John D. Ohlendorf is a graduate of Bethany Lutheran College (summa cum laude) and Harvard Law School (magna cum laude), where he was an editor...Continue Reading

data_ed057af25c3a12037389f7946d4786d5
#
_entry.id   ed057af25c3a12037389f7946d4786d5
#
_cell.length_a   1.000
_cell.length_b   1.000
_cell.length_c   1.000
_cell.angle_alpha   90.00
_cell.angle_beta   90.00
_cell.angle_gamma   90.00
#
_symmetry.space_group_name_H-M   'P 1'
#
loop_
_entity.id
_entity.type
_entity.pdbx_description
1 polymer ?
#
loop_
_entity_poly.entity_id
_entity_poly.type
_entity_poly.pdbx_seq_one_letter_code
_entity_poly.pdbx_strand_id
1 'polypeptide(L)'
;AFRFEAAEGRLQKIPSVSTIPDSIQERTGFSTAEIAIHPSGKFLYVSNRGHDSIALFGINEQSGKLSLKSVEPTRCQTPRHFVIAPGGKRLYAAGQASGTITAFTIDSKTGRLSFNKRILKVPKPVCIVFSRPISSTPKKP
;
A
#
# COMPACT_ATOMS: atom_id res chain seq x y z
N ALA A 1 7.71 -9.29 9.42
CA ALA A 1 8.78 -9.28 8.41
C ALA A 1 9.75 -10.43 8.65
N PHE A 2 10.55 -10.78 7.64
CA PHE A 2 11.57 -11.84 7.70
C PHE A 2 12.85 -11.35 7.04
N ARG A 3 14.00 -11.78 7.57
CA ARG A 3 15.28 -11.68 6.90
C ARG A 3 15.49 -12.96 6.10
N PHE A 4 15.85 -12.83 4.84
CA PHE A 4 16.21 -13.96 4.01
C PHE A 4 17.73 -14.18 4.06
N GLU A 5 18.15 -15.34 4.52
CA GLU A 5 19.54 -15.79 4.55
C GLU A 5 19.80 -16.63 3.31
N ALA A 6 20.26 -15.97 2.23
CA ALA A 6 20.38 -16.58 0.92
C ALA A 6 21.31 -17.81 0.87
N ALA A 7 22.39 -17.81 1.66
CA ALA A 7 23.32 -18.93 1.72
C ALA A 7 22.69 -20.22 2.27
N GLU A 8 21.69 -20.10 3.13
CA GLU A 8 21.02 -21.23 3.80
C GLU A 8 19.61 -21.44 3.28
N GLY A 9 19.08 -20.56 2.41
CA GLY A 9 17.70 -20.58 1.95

John D. Ohlendorf is a graduate of Bethany Lutheran College (summa cum laude) and Harvard Law School (magna cum laude), where he was an editor of the Harvard Journal of Law and Public Policy. After clerking for Judge Raymond Gruender of the United States Court of Appeals for the Eighth Circuit, he was an Olin-Searle-Smith Fellow in Law at Northwestern University School of Law. His publications include “Against Coherence in Statutory Interpretation,” forthcoming in the Notre Dame Law Review, “Textualism and Obstacle Preemption,” in the Georgia Law Review (2013), and “Textualism and the Problem of Scrivener’s Error,” in the Maine Law Review (2011). Mr. Ohlendorf’s areas of interest include civil procedure, statutory interpretation, administrative law, federal jurisdiction, and constitutional law, and his research focuses on the role of context and inference from silence in legal interpretation. He is currently working on a series of papers involving statutory interpretation, choice of law, the Erie doctrine, preemption theory, and implied repeal of legislation.